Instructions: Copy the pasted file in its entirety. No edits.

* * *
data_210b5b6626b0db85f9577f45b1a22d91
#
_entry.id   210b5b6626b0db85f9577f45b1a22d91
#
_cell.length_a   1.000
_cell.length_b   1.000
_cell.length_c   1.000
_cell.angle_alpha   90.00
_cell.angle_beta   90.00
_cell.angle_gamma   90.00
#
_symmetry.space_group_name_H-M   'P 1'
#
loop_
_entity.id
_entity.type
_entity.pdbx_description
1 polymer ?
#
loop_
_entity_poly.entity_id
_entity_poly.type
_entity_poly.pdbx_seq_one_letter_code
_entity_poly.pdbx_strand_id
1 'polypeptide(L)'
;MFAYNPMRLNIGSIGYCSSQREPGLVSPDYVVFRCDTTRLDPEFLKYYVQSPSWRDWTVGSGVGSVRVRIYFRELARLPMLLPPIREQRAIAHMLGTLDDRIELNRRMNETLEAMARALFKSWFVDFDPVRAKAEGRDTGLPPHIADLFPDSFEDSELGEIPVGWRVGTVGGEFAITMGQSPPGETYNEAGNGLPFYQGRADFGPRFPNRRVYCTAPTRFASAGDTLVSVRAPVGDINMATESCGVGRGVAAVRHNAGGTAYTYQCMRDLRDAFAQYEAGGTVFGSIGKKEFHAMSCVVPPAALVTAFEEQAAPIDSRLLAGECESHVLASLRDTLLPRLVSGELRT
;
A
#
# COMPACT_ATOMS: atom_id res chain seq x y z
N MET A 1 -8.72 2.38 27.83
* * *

data_210b5b6626b0db85f9577f45b1a22d91
#
_entry.id   210b5b6626b0db85f9577f45b1a22d91
#
_cell.length_a   1.000
_cell.length_b   1.000
_cell.length_c   1.000
_cell.angle_alpha   90.00
_cell.angle_beta   90.00
_cell.angle_gamma   90.00
#
_symmetry.space_group_name_H-M   'P 1'
#
loop_
_entity.id
_entity.type
_entity.pdbx_description
1 polymer ?
#
loop_
_entity_poly.entity_id
_entity_poly.type
_entity_poly.pdbx_seq_one_letter_code
_entity_poly.pdbx_strand_id
1 'polypeptide(L)'
;MFAYNPMRLNIGSIGYCSSQREPGLVSPDYVVFRCDTTRLDPEFLKYYVQSPSWRDWTVGSGVGSVRVRIYFRELARLPMLLPPIREQRAIAHMLGTLDDRIELNRRMNETLEAMARALFKSWFVDFDPVRAKAEGRDTGLPPHIADLFPDSFEDSELGEIPVGWRVGTVGGEFAITMGQSPPGETYNEAGNGLPFYQGRADFGPRFPNRRVYCTAPTRFASAGDTLVSVRAPVGDINMATESCGVGRGVAAVRHNAGGTAYTYQCMRDLRDAFAQYEAGGTVFGSIGKKEFHAMSCVVPPAALVTAFEEQAAPIDSRLLAGECESHVLASLRDTLLPRLVSGELRT
;
A
#
# COMPACT_ATOMS: atom_id res chain seq x y z
N MET A 1 -8.72 2.38 27.83